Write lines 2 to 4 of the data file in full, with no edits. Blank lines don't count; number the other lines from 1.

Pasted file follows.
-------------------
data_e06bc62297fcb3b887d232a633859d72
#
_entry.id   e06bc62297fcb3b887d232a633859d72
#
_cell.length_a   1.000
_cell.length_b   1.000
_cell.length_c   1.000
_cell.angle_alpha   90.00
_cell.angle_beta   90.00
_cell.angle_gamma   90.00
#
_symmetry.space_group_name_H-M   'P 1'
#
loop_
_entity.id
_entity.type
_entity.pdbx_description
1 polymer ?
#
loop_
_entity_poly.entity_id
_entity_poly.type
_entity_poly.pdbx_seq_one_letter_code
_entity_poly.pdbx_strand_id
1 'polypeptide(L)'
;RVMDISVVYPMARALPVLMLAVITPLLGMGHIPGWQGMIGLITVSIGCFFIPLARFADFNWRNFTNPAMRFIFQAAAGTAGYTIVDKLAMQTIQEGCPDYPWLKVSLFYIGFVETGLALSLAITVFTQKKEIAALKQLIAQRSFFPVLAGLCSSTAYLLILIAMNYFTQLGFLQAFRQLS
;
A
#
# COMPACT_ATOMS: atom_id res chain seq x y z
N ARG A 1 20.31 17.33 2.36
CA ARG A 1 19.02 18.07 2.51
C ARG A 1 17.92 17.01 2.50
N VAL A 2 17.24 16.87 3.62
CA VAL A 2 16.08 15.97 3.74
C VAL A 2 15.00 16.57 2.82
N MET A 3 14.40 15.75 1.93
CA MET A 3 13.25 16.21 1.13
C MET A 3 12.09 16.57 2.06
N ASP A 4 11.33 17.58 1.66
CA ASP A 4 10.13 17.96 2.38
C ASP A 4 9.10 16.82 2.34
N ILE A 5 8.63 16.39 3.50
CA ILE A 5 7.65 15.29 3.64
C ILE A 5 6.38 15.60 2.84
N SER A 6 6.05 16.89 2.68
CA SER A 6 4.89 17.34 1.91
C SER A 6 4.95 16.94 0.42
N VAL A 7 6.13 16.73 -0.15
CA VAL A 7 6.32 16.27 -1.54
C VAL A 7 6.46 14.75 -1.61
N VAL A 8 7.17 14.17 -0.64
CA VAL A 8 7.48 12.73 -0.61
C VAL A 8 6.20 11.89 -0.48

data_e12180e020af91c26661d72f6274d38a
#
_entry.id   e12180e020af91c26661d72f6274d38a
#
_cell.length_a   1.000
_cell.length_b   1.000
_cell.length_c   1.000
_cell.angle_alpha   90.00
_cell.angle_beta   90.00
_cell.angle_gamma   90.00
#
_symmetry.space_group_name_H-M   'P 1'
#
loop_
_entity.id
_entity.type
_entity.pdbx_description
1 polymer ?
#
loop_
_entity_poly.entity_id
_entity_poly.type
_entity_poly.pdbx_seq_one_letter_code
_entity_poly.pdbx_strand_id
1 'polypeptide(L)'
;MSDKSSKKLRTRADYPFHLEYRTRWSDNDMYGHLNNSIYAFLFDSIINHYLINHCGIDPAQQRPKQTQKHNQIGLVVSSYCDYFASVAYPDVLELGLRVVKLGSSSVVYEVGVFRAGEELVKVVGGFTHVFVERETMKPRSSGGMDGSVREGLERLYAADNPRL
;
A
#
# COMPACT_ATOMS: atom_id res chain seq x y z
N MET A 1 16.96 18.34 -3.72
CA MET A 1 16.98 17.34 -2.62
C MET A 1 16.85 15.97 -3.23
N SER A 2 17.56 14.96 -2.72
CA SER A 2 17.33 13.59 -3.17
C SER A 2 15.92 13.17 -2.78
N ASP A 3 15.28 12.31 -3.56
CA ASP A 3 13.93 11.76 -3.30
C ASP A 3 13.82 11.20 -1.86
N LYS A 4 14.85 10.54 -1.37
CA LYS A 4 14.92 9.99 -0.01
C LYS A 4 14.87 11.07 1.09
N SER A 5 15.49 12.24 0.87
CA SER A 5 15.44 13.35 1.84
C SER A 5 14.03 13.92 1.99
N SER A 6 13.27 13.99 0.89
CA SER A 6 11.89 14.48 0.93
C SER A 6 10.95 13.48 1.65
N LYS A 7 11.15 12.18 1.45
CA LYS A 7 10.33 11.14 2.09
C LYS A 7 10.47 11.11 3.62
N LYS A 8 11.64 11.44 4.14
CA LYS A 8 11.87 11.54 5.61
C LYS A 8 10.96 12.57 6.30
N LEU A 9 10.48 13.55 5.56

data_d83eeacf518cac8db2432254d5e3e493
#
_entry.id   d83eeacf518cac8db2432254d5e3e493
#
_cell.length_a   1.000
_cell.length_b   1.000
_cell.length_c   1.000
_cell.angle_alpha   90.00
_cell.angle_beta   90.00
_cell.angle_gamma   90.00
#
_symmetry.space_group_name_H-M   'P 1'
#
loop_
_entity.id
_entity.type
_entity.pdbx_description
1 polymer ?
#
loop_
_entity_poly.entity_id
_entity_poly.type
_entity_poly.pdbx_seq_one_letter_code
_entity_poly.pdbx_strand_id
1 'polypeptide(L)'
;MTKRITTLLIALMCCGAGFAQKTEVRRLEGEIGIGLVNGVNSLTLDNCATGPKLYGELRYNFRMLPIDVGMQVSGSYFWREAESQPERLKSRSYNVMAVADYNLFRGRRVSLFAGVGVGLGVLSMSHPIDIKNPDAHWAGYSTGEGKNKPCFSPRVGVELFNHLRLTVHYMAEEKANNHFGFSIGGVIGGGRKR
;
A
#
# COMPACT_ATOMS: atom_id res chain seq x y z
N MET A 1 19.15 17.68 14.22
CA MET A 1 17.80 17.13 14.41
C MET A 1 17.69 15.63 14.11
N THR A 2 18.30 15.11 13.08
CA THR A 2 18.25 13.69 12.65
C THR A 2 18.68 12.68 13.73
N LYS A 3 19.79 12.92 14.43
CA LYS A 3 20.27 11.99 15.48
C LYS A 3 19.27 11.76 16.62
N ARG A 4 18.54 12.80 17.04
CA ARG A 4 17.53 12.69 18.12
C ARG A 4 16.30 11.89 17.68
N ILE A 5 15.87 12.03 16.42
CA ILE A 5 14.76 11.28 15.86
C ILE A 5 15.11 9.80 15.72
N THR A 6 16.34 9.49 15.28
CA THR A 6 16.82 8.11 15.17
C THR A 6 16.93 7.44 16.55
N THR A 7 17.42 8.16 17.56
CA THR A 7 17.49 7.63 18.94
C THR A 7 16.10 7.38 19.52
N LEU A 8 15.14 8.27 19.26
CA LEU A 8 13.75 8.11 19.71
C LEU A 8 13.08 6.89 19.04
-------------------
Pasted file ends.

#
_entry.id   e06bc62297fcb3b887d232a633859d72
#